The Episcopal Church refuses All Saints’ Fort Worth permission for Canon 32 process

In a letter dated March 9, attorneys for The Episcopal Church and the TEC-affiliated All Saints’ Episcopal Church in Fort Worth rejected the Diocese’s offer to resolve the property dispute between the parish and Diocese through the Canon 32 process.

Read it all and follow the link.


Posted in * Anglican - Episcopal, * Christian Life / Church Life, * Culture-Watch, Episcopal Church (TEC), Ethics / Moral Theology, Law & Legal Issues, Parish Ministry, Pastoral Theology, Religion & Culture, Stewardship, TEC Conflicts, TEC Conflicts: Fort Worth, Theology

12 comments on “The Episcopal Church refuses All Saints’ Fort Worth permission for Canon 32 process

  1. Undergroundpewster says:

    TEc: The Denomination of Peace.

  2. Jeremy Bonner says:

    The trouble with Canon 32 (ACNA) is that it is predicated on a parish wishing to leave the Diocese, not on two factions of the congregation both claiming to be the legitimate holder of title. Furthermore, Canon 32 – understandably – vests ultimate authority in the bishop. Just as the ACNA portion of the congregation can in no way view Bishop High as a neutral arbitrator, so I can understand the TEC portion baulking at giving Bishop Iker discretionary authority.

    If resort to the courts is to be avoided, why not convene a neutral panel – say an Orthodox bishop, a Southern Baptist seminary professor and a Quaker (that way both the hierarchical and congregationalist viewpoints are represented) – and see if they can come up with an acceptable compromise?

  3. Sarah1 says:

    Well, except Bishop Iker is the recognized episcopal authority by the courts in Texas *and* it is probably the very best way for the TEC part of the parish to actually keep some property.

    So *the priority* for the TEC attorneys is to go through the courts, with greater risk of losing property, than not.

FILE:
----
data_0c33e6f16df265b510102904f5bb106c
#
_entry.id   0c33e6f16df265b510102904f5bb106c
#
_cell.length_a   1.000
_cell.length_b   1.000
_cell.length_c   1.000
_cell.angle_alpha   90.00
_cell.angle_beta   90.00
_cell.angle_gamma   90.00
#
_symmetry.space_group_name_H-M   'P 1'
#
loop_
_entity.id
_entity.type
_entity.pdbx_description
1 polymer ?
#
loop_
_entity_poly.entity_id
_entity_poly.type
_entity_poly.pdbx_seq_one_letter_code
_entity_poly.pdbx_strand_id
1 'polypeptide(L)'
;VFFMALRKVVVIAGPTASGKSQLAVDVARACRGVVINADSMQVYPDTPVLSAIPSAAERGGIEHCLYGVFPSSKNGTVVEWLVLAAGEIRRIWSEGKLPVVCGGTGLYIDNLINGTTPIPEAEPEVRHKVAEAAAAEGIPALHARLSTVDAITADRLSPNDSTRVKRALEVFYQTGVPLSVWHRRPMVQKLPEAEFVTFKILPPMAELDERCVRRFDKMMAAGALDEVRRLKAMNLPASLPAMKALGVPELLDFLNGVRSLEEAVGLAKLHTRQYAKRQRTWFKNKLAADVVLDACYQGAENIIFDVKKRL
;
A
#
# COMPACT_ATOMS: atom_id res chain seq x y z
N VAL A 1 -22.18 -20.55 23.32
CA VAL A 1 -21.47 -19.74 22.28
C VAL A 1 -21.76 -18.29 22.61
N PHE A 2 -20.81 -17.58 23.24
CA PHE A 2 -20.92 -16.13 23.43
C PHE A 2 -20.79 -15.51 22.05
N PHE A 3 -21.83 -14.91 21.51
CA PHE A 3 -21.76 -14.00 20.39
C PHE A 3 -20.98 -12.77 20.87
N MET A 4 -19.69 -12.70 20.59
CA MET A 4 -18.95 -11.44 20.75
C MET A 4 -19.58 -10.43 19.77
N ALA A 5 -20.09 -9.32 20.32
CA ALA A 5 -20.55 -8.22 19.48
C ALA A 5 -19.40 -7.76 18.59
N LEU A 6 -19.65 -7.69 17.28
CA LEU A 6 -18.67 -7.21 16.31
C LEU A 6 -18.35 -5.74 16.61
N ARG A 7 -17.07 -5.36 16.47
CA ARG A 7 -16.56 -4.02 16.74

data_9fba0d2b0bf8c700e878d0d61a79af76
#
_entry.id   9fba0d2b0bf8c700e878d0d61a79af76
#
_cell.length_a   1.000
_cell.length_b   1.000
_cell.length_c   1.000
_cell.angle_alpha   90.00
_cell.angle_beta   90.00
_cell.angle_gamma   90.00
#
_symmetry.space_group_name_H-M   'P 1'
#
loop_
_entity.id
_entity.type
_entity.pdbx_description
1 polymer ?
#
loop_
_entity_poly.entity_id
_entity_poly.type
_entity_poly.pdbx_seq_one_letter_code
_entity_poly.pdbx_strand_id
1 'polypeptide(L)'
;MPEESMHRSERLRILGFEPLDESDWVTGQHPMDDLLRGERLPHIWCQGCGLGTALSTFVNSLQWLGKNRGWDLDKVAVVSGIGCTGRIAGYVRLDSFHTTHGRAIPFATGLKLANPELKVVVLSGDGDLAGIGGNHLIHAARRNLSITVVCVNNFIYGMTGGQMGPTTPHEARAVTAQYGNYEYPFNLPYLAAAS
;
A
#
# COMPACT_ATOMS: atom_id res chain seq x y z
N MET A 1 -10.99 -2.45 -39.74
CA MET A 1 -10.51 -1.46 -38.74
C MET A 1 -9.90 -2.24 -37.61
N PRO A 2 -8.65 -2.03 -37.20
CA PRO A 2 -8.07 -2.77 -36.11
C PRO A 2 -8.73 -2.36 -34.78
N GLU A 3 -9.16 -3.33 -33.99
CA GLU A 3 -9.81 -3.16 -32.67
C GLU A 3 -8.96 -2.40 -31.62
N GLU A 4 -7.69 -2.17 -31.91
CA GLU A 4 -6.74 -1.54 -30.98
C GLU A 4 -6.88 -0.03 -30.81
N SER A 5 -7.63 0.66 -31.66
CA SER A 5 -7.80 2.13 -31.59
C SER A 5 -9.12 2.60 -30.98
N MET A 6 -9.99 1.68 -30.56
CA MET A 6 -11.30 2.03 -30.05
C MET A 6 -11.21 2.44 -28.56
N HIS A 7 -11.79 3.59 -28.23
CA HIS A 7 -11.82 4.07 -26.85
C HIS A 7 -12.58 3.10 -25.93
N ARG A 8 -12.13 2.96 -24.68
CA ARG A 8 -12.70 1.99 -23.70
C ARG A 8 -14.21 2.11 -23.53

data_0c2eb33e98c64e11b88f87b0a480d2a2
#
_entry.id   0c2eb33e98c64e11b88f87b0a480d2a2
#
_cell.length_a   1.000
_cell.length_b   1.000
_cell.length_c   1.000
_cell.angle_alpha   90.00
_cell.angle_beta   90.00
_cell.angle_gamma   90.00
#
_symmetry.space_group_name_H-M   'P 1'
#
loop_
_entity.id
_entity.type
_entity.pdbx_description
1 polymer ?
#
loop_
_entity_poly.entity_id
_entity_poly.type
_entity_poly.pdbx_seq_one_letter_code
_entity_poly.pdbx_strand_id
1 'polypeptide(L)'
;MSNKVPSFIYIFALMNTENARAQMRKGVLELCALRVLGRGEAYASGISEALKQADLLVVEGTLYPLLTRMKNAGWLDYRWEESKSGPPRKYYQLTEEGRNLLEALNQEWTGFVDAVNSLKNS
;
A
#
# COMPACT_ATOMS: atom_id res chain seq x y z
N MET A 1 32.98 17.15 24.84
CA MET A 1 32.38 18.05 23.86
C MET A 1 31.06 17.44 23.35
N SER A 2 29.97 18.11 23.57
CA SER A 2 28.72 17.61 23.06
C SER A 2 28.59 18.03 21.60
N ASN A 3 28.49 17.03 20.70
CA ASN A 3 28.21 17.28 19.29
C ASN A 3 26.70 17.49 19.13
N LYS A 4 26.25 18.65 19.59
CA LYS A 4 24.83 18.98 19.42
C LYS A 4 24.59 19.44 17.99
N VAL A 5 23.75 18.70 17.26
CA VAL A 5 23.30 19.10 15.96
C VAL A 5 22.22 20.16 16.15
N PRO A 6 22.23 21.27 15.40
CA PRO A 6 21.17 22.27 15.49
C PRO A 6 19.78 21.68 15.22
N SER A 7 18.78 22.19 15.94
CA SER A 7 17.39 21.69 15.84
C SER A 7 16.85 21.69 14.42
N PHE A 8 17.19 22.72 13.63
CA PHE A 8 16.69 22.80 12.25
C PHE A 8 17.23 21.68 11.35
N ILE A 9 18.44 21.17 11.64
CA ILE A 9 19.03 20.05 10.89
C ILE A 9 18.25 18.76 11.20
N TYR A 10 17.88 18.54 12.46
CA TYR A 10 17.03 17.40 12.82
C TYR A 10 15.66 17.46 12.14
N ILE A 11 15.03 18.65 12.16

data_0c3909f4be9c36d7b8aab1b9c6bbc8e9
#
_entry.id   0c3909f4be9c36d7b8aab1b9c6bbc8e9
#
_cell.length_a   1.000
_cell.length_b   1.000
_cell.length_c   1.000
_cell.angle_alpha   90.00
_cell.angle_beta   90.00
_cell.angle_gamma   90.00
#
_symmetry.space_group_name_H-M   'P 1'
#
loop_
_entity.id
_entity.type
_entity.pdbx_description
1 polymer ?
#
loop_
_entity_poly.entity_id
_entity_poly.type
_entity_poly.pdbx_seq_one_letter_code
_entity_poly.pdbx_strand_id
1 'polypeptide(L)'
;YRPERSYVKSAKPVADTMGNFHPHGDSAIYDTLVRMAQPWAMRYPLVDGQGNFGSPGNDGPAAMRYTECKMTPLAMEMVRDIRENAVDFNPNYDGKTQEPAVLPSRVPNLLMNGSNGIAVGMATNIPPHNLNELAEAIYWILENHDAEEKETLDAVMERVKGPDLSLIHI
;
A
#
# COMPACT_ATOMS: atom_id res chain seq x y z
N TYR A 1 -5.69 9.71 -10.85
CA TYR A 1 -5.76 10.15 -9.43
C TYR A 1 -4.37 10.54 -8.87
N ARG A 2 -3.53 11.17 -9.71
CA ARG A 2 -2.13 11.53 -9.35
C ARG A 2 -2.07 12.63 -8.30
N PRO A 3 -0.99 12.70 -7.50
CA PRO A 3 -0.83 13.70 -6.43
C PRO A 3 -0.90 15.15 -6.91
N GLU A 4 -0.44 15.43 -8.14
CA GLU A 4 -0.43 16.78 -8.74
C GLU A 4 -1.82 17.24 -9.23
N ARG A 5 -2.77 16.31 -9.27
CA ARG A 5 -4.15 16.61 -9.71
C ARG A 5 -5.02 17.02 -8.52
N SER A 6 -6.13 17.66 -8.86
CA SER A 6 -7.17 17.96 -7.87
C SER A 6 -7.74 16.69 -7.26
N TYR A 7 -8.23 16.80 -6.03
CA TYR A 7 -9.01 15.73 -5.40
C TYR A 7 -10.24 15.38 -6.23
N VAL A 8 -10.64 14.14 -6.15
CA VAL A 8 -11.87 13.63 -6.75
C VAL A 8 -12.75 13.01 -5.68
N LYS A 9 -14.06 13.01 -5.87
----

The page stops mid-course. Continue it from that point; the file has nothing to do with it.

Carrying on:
I mean — obviously that’s not a surprise to any of us. Just neat to see it demonstrated yet again.

  4. MichaelA says:

    As I understand the situation, Sarah has gone straight to the key point: +Iker is legally the diocesan, his diocese is the Episcopal Diocese of Fort Worth, which is a member of ACNA, therefore it is proper for him to follow the appropriate canon of the church to which his diocese belongs.

    Equally I can see why the TEC parties don’t want to acknowledge that. But as Dr Bonner points out, if they really did want to reach an agreed settlement, there are plenty of other ways they could organise a mediation to settle their differences with Dio Fort Worth.

  5. Katherine says:

    It looks as if ECUSA would rather see these people lose the property entirely rather than negotiate some reasonable settlement with Bishop Iker.

  6. Sarah1 says:

    Yep Katherine. I think it’s a helpful insight into the bitterness and bile that underlies much of the TEC leadership’s actions at the highest level. It’s good intel to know.

  7. David Keller says:

    TECs attitude can be paraphrased by a famous Viet Nam quote: “We had to destroy that church in order to save it.”

  8. Henry says:

    MichaelA…Canon 32 is a Diocesan Canon, in effect at the time of the split, not an ACNA canon. Soon after the split, there were 3 parishes that took advantage of it & were allowed to leave with their property. +Iker encouraged All Saints’ to do the same, but they refused.

  9. Jeremy Bonner says:

    Henry (#8),

    Thanks for the clarification; if Canon 32 as currently worded was in force before the second vote on disaffiliation, then I suppose one could reasonably appeal to its prior authority.

    I just stumbled a 2009 article from David Virtue that asserts that the rector blocked a congregational vote on disaffiliation at All Saints. Did one subsequently occur and did it secure a two-thirds margin?

  10. Katherine says:

    #9, I have read (recently) that a vote was held, but only after all those voting were required to sign a “loyalty oath” to TEC. Those not signing were not allowed to vote.

  11. Henry says:

    Jeremy Bonner (9),
    The rector of All Saints’ worked very hard to subvert the whole process as the parish was fairly equally divided. During the time before the split, he began stacking the vestry by requiring nominees to sign a loyalty oath, so anyone supporting the side sticking with +Iker would be disqualified. He also somehow barred some life-long members from voting in parish elections. As far as actually ever allowing a vote to disaffiliate, I don’t know, but would certainly doubt it.

  12. MichaelA says:

    Henry at #8, thanks. I guess that makes the point with even more force then – the rightful diocese has its rules and quite reasonably asks its constituent parishes to abide by them.